Change is inevitable-FSA UPDATE-3-27-13

Posted March 29, 2013 at 3:36 pm


Change is inevitable – except from a vending machine.  ~Robert C. Gallagher

Brenda WicksBW.jpg

We tend to think that this has never been truer than it is today, but looking back through history FSA has undergone six major changes since its birth in 1933. Each change brought new responsibilities, programs, and incentives for farmers and ranchers to produce affordable food and fiber for U.S. consumers. The following is from a blog posted on May 7, 2013 on the USDA Fence Post entitled “Roots Planted for Farm Service Agency.”

The 1929 stock market crash combined with the dust bowl of the 1930s merged into the Great Depression, which created high levels of unemployment and a long list of farm failures. President Franklin Delano Roosevelt was elected, promising Americans a New Deal. FDR stated in a speech that “A nation that destroys its soils destroys itself.”

Therefore, as part of the New Deal promise, FDR created the Agricultural Adjustment Administration in 1933.

Known as the Triple A, the Agricultural Adjustment Administration was designed to stabilize farm prices at a level farmers could survive. The law established state and county committees of farmers called Triple A Committees — which still exist today as county committees — that oversaw the first federal farm program.  The first program offered price support loans to farmers for crop reduction.

By 1942, the agency changed its name to the Agricultural Adjustment Agency, taking on new challenges with conservation, crop support and marketing legislation. Programs such as commodity marketing controls and Congressional policies that helped farmers obtain parity in prices and income.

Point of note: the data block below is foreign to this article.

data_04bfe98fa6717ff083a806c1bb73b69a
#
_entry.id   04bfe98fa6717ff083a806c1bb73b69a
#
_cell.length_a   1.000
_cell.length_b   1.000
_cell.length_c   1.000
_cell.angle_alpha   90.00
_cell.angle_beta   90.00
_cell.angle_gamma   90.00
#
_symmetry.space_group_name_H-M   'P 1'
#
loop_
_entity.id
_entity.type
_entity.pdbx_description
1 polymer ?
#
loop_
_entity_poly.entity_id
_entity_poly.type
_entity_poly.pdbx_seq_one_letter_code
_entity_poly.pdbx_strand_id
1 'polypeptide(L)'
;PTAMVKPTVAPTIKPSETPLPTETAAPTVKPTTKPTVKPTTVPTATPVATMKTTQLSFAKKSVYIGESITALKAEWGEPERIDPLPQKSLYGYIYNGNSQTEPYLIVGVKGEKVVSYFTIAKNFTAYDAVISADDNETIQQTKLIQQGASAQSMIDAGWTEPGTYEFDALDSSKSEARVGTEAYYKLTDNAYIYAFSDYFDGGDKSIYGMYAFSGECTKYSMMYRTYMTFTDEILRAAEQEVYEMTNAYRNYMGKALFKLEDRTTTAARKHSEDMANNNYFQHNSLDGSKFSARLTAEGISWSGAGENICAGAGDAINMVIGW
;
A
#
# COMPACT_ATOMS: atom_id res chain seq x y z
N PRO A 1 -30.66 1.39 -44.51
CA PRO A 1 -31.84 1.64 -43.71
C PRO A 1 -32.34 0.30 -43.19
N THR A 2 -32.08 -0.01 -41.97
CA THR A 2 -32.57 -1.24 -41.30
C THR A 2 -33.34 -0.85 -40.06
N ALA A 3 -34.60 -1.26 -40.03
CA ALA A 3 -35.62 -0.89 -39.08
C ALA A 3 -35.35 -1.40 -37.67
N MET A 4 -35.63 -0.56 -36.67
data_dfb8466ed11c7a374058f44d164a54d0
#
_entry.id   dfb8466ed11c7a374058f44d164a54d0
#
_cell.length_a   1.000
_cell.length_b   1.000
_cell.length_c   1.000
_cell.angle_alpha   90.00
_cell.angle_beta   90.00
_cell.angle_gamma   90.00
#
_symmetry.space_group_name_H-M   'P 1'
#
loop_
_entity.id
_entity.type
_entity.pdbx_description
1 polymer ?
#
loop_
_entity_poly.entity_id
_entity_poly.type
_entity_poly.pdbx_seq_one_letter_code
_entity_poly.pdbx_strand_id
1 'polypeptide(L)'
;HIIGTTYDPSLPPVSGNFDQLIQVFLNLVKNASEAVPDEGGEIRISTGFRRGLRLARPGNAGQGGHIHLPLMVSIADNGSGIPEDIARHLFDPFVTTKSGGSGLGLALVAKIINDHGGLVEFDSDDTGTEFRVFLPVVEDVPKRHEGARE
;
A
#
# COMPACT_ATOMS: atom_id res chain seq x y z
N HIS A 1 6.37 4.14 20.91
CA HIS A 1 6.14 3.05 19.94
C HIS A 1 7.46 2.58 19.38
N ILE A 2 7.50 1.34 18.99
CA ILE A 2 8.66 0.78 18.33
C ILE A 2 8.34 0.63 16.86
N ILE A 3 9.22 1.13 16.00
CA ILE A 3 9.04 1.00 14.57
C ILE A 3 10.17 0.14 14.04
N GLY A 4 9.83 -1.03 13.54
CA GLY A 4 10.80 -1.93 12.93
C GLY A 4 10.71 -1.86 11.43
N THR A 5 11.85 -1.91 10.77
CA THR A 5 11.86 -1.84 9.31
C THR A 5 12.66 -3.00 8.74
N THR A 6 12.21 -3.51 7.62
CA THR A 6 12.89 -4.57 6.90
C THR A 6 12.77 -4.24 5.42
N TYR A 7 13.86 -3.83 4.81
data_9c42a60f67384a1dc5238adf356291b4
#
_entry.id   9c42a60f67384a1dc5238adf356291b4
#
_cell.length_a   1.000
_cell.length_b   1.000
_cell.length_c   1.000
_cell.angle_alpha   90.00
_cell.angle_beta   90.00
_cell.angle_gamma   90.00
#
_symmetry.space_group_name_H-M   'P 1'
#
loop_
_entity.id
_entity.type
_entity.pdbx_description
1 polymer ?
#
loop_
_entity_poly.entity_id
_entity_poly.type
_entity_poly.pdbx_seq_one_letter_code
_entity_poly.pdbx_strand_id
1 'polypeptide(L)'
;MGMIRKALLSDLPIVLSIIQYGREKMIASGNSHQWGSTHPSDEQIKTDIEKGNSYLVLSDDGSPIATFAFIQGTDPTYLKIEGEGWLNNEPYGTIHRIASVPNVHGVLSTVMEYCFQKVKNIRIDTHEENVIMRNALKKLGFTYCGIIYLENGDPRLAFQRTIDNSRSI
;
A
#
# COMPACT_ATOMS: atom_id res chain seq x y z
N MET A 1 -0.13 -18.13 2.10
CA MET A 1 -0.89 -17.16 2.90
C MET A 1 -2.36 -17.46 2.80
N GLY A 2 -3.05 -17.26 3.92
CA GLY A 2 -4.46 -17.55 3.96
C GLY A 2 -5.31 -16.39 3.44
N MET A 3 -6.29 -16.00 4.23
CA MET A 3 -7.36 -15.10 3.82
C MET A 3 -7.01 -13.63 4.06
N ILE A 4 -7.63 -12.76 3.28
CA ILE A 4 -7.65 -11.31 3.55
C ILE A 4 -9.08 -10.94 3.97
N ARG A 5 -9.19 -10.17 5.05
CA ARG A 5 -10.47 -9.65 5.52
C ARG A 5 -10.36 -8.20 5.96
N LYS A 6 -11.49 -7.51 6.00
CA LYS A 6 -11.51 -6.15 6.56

After Pearl Harbor, in 1943, the War Food Administration was formed as part of Triple A to meet the increased needs of a country at war. By 1945, after World War II, the War Food Administration was terminated and Triple A was replaced by the Production and Marketing Administration. The post-war period of adjustment created an overproduction of certain commodities that threatened farm income levels. Surpluses remained a problem for farmers and policymakers until 1953 when the Commodity Stabilization Service (CSS) was formed.

The primary job of the CSS was to preserve farm income through programs such as the Soil Bank, which brought supplies in line with demand by taking land out of production for periods of time. The CSS became the Agricultural Stabilization and Conservation Service (ASCS) in 1961 to reflect the agency’s stabilization and resource conservation missions.

By 1994, a reorganization of USDA created the Consolidated Farm Service Agency. The new agency combined ASCS, Federal Crop Insurance Corporation and the farm credit portion of the Farmers Home Administration. The Farmers Home Administration was originally known as the Farm Security Administration and was developed in 1935 to help relocate farm communities to areas where they could be more profitable. It later took on other roles of providing producers and eventually non-farm citizens with credit, farm and home management planning, and technical supervision.

The Consolidated Farm Service Agency was later renamed the Farm Service Agency (FSA) in November 1995. Today, FSA is organized into five divisions — Farm Programs, Farm Loans, Commodity Operations, Management and Field Operations. The agency continues to provide America’s farmers with a strong safety net through the administration of farm programs. It also provides disaster assistance, conservation programs and credit to producers who are unable to receive commercial credit, with emphasis on beginning, minority and women farmers and ranchers.

If you would like to read more blogs posted to the USDA Fence Post you can visit the USDA Farms Service Agency website at http://www.fsa.usda.gov/FSA/ .

“USDA is an equal opportunity provider and employer.”

Change is inevitable FSA UPDATE

Bla